By Jeremy Clarke
NAIROBI (Reuters) – Eritrea said on Thursday it was not aware of reports of an alleged mass arrest of Christians that a rights group says took place in the capital Asmara last weekend.
Eritrea’s Information Minister Ali Abdu told Reuters by phone that he had not seen any reports of arrests and that any arrests would not have been religiously motivated.
“I’ll be very honest with you … if someone is arrested, why is it significant what religion they are?” Ali said. “If they were arrested, I’m sure they were committing a crime.”
International Christian Concern, a Washington D.C.-based rights group, said 30 “mostly elderly” women had been arrested by security forces while praying at a house on Saturday.
The organisation said most of the detainees were members of the Faith Mission Church, an Evangelical Church with a Methodist background.
The rights group said the church had been operating in Eritrea for more than five decades, but was forced underground in 2002 after the government required all religious groups to register.
An Asmara-based Western diplomat said the arrests had taken place, but that there was uncertainty about the number detained.
“There is some confusion on the exact numbers, whether it is exactly 30 who were imprisoned or somewhere around 25, but the incident is true,” the diplomat told Reuters.
U.S. SAYS “HUNDREDS DETAINED” IN 2009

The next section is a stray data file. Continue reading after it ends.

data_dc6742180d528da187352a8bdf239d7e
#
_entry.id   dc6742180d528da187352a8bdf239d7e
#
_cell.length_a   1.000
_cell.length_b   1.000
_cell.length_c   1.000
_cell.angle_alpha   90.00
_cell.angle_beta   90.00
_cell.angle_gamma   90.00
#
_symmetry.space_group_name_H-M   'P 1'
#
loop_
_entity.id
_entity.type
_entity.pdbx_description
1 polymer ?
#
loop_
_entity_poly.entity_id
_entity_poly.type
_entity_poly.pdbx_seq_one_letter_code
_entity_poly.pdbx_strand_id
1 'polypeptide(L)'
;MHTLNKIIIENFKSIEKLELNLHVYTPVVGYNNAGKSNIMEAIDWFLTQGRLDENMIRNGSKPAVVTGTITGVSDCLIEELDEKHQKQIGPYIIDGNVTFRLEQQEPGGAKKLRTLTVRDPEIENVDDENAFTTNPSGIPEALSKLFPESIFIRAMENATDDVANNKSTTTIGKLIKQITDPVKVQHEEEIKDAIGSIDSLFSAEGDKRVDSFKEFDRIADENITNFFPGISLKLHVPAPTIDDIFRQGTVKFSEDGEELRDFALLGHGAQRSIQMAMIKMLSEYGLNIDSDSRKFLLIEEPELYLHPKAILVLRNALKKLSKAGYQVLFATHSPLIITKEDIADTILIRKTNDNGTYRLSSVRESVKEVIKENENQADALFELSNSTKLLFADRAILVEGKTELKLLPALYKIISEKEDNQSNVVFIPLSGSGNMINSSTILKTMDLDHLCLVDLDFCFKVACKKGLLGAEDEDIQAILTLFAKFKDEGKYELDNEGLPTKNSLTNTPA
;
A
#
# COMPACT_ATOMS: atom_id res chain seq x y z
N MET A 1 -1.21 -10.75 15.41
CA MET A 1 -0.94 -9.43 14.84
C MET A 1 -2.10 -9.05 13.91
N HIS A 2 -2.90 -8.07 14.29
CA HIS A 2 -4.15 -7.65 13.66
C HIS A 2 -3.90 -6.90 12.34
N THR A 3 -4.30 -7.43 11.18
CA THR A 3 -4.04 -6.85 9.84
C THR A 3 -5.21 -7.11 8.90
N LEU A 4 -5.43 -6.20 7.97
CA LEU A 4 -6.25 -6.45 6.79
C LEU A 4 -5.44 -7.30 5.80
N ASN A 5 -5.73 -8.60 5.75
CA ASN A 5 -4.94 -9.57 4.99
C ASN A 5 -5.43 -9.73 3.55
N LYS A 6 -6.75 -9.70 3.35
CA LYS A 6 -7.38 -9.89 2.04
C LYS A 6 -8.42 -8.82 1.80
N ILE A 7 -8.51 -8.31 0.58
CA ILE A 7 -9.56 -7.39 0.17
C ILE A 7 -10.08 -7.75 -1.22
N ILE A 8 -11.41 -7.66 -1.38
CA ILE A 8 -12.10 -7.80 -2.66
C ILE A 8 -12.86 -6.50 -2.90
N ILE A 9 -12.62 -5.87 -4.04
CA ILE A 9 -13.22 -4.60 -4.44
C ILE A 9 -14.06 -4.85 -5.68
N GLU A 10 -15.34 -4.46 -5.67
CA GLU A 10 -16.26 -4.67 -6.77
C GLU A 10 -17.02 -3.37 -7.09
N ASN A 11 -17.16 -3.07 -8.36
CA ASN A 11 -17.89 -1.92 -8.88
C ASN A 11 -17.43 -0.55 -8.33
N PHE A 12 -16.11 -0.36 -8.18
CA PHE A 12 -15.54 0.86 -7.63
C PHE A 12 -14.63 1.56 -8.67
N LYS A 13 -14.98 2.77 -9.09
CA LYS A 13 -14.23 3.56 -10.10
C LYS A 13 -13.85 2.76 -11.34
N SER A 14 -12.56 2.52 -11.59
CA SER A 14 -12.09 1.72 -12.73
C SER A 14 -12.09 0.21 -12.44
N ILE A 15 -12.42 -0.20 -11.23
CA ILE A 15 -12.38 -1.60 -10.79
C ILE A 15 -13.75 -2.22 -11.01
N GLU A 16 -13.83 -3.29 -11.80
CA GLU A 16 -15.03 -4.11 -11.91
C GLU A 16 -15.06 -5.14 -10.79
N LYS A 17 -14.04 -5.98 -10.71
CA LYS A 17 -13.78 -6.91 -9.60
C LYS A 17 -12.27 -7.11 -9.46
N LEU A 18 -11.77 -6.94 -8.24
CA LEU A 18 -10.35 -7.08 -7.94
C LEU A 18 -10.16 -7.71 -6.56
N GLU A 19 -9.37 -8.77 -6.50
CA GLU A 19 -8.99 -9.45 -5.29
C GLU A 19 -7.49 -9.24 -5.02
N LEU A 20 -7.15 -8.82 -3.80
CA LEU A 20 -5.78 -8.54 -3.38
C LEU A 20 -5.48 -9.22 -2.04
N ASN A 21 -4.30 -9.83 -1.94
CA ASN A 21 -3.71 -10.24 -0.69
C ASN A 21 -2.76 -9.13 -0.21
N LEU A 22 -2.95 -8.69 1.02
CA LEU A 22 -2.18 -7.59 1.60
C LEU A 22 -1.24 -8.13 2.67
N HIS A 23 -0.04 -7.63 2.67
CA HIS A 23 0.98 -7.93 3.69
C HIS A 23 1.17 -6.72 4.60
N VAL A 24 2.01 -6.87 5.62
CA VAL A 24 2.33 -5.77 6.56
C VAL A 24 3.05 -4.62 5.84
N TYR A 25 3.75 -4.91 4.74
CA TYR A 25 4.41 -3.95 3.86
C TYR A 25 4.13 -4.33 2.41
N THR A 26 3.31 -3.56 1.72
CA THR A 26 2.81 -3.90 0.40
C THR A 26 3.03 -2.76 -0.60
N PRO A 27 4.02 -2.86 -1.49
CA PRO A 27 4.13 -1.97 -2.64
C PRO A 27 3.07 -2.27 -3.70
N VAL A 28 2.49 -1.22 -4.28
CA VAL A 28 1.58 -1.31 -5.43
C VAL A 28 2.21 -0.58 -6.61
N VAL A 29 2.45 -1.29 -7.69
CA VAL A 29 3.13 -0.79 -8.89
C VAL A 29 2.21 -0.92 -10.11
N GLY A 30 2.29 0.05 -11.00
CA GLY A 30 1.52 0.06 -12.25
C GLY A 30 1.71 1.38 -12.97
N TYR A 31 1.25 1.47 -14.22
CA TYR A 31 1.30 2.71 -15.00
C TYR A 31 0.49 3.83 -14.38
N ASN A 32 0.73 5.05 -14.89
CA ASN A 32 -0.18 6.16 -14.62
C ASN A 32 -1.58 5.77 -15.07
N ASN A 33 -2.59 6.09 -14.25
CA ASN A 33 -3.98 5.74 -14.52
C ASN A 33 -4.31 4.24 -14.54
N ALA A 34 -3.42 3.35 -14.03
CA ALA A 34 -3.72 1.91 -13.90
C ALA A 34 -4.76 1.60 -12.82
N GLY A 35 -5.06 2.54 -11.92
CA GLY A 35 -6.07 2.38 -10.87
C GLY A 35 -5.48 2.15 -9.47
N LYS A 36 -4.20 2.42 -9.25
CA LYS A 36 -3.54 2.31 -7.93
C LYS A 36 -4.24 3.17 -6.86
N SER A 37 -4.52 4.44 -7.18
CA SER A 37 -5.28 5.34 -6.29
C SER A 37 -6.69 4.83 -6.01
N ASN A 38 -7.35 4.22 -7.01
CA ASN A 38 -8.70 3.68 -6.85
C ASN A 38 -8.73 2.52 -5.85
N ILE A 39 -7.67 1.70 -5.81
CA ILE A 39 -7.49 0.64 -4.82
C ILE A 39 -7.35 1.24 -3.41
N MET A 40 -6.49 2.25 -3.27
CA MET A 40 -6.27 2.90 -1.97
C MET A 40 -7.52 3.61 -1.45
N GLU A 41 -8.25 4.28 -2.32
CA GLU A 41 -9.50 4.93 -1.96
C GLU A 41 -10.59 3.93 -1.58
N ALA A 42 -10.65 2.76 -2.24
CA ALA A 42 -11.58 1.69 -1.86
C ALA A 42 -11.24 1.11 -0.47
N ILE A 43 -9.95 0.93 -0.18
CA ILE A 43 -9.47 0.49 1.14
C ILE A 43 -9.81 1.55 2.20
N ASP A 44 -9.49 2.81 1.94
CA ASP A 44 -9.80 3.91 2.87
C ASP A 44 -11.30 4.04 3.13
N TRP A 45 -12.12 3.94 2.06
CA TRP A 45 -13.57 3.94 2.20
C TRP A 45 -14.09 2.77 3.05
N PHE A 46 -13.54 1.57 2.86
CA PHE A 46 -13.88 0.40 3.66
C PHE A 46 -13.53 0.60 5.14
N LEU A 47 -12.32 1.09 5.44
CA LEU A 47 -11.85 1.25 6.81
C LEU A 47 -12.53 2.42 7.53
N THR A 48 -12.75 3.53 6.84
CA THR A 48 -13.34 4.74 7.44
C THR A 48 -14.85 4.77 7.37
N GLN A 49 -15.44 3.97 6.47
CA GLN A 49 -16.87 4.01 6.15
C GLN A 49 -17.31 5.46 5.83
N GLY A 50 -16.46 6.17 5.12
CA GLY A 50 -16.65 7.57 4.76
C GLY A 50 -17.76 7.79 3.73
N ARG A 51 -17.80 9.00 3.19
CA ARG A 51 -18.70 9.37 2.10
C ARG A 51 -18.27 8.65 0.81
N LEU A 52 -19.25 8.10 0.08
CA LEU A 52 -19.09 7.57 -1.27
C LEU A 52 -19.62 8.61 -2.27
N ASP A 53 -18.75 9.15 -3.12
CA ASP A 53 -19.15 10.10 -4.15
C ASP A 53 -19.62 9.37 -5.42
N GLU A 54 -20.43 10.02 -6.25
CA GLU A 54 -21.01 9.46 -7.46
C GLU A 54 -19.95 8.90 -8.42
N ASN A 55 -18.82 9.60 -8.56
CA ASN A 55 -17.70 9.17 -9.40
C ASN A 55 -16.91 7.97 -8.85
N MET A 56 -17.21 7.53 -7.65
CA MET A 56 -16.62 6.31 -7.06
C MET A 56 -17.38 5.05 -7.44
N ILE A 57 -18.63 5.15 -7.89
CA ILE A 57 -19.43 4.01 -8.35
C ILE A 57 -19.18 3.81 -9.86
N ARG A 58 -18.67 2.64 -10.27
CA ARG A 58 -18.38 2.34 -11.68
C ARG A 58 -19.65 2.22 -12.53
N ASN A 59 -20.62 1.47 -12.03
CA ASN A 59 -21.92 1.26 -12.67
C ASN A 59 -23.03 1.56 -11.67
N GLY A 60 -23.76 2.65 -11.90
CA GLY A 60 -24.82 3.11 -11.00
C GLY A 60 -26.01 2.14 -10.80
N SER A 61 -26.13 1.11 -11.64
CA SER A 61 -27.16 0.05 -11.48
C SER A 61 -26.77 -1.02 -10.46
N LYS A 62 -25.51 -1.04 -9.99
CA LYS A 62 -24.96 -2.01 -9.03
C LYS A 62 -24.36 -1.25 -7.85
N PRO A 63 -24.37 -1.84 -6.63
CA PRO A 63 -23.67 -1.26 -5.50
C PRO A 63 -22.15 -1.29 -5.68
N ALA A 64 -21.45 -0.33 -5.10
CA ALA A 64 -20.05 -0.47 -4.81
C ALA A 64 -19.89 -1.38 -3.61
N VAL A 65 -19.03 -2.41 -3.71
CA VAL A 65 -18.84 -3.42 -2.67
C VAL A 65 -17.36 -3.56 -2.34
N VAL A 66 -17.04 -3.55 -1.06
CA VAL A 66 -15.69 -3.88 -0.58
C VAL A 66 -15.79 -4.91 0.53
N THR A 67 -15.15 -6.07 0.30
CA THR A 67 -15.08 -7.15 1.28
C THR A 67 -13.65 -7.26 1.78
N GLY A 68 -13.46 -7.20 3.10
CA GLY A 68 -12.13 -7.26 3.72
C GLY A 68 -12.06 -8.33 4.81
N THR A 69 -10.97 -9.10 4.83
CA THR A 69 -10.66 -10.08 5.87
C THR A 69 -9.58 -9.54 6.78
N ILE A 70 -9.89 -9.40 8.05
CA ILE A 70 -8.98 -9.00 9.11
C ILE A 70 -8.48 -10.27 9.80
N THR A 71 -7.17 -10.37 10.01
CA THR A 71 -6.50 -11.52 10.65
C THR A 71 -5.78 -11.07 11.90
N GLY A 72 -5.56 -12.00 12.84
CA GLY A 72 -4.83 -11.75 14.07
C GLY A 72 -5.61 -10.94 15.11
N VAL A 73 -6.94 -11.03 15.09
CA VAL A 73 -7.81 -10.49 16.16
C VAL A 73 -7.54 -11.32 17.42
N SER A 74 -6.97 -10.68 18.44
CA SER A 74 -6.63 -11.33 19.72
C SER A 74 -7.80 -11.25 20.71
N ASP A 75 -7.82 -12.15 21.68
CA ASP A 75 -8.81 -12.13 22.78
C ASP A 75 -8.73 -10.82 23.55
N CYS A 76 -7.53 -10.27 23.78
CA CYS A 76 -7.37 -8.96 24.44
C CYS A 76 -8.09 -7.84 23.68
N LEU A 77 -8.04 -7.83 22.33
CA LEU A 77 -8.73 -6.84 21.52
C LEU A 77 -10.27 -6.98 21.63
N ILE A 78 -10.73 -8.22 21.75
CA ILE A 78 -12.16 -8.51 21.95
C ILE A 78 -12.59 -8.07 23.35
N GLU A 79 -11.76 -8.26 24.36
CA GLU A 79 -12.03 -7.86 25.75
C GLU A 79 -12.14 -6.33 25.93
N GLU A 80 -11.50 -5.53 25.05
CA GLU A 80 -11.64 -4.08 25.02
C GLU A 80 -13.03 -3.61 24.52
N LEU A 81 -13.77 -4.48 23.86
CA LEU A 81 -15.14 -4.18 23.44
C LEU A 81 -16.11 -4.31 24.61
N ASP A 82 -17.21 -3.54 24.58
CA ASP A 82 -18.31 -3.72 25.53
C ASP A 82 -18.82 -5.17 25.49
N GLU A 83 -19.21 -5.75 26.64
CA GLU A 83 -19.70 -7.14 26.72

President Isaias Afwerki told Reuters in an interview earlier this year that he was protecting the rights of orthodox religions by rejecting those who would “re-invent them”.
Eritrea’s population is split between various Muslim and Christian groups. It has not yet implemented a 1997 constitution that provides for religious freedom.
Three Christian churches are registered: Eritrean Orthodox, Roman Catholic and the Lutheran Evangelical Church of Eritrea.
The government is suspicious of what it calls radical forms of Islam, along with numerous smaller Protestant churches, Baha’is and Jehovah’s Witnesses.
A recent U.S. report said hundreds of people had been detained in 2009 for their religious beliefs.
The U.S.-based International Christian Concern said more than 3,000 Christians were being held prisoner, sometimes in underground dungeons or old metal shipping containers. It said several had died behind bars from torture or lack of medicine.